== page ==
A day before the crucial seventh round of talks between the Centre and protesting farmer unions, agriculture minister Narendra Singh Tomar met defence minister Rajnath Singh on Sunday and discussed the government strategy to resolve the current crisis at the earliest, sources said.
Tomar discussed with Singh “all possible options” to find a “middle path” to resolve the crisis, sources added.
Singh, who served as agriculture minister in the erstwhile Atal Bihari Vajpayee cabinet, has emerged as a key troubleshooter and is working mostly behind the scenes on this issue.
Protesting farmers who have been camping at Delhi borders for the last 39 days braving bone-chilling cold and now rains have threatened to intensify their protest if their two major demands — repeal of the three new farm laws and legal backing for the minimum support price (MSP) — are not accepted by the government in the January 4 meeting.
Rains since Saturday night led to waterlogging at the agitation venues, but the unions asserted that “we will not move from here until our demands are met”.
After five rounds of inconclusive talks, the government and 40 farmer unions reached some common ground during the sixth round of negotiations on December 30 to resolve protesting farmers’ concerns over rise in power tariff and penalties for stubble burning, but the two sides remained deadlocked over the main contentious issues of the repeal of the three farm laws and a legal guarantee for MSP.
On January 1, Tomar had told PTI that the government is hopeful of a “positive outcome” at its next meeting with farmers’ unions on January 4 but refrained from predicting whether the seventh round of talks will be the last one.
Asked whether he expects the January 4 meeting to be the last one, the minister said, “I cannot say for sure now. I am not an astrologer. I am hopeful that whatever decision would be arrived at (in the meeting) will be in the interest of the country and of the farmers.” Last week, protesting farmer unions issued an “ultimatum” that they will march into Delhi with a “tractor parade” on the Republic Day if their demands are not met in the next round of talks.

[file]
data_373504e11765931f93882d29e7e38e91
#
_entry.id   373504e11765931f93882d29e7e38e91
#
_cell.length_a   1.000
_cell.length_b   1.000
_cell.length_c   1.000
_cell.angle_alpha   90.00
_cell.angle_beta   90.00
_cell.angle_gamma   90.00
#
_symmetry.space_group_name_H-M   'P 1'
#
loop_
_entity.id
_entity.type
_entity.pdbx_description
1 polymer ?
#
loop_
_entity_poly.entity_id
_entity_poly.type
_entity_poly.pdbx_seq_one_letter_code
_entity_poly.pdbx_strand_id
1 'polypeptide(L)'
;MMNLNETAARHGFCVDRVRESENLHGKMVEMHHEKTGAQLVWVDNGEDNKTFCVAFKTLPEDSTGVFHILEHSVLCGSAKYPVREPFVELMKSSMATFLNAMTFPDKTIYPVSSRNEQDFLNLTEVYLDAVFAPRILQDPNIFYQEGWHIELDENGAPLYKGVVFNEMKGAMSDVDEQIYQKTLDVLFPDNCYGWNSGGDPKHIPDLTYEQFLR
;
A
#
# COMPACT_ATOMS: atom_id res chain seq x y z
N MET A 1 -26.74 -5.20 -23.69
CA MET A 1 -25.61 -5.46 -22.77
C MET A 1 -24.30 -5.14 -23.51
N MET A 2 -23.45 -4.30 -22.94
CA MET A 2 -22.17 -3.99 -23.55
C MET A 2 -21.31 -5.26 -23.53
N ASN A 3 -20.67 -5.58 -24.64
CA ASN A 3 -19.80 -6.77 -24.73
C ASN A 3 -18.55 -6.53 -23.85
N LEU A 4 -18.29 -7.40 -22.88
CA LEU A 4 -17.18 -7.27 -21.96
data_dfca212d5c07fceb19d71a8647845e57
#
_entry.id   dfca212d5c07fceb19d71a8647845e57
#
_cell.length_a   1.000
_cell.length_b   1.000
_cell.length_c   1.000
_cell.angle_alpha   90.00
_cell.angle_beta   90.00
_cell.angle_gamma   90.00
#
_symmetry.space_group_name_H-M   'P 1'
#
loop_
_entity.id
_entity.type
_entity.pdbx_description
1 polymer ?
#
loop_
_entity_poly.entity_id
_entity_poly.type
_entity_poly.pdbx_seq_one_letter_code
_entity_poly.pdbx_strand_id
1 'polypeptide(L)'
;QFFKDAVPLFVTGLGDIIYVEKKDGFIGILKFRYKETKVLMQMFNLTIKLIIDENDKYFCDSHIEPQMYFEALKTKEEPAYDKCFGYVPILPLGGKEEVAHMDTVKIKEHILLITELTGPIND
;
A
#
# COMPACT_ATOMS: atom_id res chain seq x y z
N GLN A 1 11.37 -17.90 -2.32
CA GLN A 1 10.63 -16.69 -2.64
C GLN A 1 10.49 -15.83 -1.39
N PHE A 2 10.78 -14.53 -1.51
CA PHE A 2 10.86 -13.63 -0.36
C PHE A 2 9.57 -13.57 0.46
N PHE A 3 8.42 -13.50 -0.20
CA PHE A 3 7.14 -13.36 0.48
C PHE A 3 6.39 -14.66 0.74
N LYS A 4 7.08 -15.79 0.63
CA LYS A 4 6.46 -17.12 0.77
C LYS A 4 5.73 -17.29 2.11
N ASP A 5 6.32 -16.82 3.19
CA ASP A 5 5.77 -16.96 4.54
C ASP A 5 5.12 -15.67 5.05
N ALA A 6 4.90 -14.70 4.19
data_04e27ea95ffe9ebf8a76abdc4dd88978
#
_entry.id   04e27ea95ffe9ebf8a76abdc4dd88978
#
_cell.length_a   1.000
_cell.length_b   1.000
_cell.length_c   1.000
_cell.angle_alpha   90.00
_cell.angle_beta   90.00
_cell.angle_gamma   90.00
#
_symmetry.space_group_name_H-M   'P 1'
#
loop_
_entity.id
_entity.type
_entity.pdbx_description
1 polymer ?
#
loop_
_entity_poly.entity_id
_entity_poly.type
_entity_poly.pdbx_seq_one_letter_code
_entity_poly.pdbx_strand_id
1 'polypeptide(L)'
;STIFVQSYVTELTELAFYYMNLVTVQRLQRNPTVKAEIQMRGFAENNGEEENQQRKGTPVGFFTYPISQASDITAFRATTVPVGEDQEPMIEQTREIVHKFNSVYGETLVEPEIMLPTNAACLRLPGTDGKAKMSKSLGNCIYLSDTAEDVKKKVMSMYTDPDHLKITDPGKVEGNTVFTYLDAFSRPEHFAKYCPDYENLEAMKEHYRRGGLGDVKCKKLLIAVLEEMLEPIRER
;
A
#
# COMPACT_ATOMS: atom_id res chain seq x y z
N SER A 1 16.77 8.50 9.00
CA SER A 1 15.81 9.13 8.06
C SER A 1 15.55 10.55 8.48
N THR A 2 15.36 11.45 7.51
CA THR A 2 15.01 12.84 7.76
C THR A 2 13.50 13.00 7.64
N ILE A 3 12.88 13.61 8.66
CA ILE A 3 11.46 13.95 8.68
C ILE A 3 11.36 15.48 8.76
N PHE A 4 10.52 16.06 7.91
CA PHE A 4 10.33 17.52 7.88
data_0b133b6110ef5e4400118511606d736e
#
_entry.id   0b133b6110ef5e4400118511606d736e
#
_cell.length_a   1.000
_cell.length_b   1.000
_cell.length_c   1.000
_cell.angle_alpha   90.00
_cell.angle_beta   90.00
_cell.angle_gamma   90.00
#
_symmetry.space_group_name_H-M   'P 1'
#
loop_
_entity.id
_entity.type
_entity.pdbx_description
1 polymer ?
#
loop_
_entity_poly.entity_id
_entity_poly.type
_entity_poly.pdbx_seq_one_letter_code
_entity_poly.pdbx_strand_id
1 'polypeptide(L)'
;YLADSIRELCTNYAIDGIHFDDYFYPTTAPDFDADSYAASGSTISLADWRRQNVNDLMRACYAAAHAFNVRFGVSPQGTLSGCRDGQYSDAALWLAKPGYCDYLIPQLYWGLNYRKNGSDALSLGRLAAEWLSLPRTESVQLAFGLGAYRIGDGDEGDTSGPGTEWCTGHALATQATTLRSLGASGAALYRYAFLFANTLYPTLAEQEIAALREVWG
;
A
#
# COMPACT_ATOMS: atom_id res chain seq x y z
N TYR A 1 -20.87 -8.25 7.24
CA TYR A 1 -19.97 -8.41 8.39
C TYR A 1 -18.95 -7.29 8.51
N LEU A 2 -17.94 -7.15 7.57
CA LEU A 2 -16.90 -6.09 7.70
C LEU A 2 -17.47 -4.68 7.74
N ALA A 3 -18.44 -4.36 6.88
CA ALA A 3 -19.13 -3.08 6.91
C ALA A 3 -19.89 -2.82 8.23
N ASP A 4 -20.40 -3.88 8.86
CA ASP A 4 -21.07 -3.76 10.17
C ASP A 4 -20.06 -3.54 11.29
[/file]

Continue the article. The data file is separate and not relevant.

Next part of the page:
“The farmers’ movement delivered an ultimatum to the Government of India and announced that farmers will march into Delhi on January 26,” Sankyukta Kisan Morcha, an umbrella body of around 40 protesting unions, had said in a statement.
Thousands of farmers have been protesting at various borders of the national capital for more than a month demanding repeal of the Farmers (Empowerment and Protection) Agreement of Price Assurance and Farm Services Act, Farmers Produce Trade and Commerce (Promotion and Facilitation) Act, and the Essential Commodities (Amendment) Act.
Enacted in September 2020, the government has presented these laws as major farm reforms and aimed at increasing farmers’ income, but protesting farmers have raised concerns that these legislations would weaken the MSP and mandi systems and leave them at the mercy of big corporates.
The government has maintained these apprehensions are misplaced and has ruled out repealing the laws.
While several opposition parties and people from other walks of life have come out in support of the farmers, some farmer groups have also met agriculture minister Tomar over the last few weeks to extend their support for the three laws.
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